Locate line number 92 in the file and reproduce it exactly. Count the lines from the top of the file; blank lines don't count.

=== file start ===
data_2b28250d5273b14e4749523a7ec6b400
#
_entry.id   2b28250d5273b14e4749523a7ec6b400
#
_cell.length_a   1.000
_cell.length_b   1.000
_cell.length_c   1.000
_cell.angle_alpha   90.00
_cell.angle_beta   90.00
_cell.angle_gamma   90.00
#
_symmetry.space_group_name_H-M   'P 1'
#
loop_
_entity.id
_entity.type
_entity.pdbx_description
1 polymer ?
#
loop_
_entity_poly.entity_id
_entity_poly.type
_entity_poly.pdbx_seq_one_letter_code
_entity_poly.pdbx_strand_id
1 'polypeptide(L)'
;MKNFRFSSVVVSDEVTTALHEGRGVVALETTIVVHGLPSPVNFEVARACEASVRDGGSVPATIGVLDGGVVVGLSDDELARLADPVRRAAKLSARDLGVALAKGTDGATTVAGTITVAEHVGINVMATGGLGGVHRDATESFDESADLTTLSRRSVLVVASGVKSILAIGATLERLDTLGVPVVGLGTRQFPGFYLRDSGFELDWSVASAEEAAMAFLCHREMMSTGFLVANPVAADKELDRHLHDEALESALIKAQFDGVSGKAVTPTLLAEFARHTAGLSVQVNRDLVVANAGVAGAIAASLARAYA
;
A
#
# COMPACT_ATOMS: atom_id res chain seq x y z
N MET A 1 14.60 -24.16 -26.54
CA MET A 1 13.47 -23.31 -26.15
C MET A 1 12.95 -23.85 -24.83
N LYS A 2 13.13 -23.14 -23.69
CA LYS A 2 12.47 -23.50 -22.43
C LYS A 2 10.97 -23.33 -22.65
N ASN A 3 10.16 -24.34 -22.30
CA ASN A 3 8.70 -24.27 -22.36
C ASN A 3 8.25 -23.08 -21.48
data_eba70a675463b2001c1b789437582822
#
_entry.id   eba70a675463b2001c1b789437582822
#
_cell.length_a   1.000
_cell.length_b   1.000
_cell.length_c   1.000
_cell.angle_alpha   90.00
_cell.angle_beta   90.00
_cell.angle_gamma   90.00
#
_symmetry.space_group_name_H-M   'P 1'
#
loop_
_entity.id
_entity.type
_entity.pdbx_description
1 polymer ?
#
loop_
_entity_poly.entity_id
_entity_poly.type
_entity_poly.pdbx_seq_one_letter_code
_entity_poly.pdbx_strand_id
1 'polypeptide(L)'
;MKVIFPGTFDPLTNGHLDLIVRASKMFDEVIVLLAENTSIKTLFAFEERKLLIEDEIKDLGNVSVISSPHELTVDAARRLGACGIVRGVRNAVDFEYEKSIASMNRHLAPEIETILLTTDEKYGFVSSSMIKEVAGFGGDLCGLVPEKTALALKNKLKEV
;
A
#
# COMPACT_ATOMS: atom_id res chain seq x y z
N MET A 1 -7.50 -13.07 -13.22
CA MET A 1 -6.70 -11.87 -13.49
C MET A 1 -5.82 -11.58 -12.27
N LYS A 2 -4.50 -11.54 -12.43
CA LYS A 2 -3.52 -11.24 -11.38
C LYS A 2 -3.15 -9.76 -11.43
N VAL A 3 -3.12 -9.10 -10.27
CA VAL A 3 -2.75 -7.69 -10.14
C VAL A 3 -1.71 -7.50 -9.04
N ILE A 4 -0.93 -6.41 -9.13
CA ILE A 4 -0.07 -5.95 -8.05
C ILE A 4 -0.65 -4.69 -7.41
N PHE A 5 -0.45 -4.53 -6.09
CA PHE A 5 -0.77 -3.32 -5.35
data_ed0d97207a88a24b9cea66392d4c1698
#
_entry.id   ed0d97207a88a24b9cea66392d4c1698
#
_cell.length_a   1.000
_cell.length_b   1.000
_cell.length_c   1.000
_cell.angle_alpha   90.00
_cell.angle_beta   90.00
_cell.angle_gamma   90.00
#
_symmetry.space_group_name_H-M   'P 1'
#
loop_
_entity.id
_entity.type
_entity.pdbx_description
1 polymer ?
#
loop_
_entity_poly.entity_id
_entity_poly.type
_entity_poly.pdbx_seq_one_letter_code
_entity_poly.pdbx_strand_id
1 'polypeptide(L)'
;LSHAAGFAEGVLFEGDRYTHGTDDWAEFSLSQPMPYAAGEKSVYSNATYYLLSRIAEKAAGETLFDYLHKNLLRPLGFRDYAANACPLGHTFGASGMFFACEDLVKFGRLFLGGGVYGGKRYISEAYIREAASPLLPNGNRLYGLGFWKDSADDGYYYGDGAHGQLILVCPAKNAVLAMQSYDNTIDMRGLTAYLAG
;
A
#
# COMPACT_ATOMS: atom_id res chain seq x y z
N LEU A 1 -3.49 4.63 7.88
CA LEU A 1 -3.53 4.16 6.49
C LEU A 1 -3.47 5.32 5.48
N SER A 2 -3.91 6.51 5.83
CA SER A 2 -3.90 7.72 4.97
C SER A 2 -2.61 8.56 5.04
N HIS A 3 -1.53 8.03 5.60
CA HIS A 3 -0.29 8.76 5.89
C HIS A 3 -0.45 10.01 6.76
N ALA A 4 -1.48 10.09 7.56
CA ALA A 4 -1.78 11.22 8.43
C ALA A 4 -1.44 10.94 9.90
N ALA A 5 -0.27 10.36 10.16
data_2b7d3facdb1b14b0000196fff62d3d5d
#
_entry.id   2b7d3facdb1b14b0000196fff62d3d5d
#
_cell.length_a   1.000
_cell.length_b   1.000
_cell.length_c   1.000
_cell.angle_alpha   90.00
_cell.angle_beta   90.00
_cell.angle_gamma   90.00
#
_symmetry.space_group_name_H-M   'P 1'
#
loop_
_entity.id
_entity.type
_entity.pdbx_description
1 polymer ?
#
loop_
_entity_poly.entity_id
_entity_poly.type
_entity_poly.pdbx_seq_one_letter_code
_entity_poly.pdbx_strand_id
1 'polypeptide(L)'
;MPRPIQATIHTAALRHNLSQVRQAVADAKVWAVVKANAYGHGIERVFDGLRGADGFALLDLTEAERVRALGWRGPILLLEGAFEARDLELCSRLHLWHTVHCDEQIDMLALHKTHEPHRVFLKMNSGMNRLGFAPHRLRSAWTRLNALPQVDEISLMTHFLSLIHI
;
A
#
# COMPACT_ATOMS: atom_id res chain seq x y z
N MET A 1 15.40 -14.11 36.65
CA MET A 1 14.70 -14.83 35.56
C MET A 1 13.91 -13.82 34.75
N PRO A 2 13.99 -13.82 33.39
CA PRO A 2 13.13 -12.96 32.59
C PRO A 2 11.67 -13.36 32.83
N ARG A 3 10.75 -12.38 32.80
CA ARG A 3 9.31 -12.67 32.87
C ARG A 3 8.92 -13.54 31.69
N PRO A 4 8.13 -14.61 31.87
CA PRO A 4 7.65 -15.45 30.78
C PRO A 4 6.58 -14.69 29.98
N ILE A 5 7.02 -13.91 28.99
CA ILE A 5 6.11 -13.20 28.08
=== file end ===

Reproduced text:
_cell.angle_beta   90.00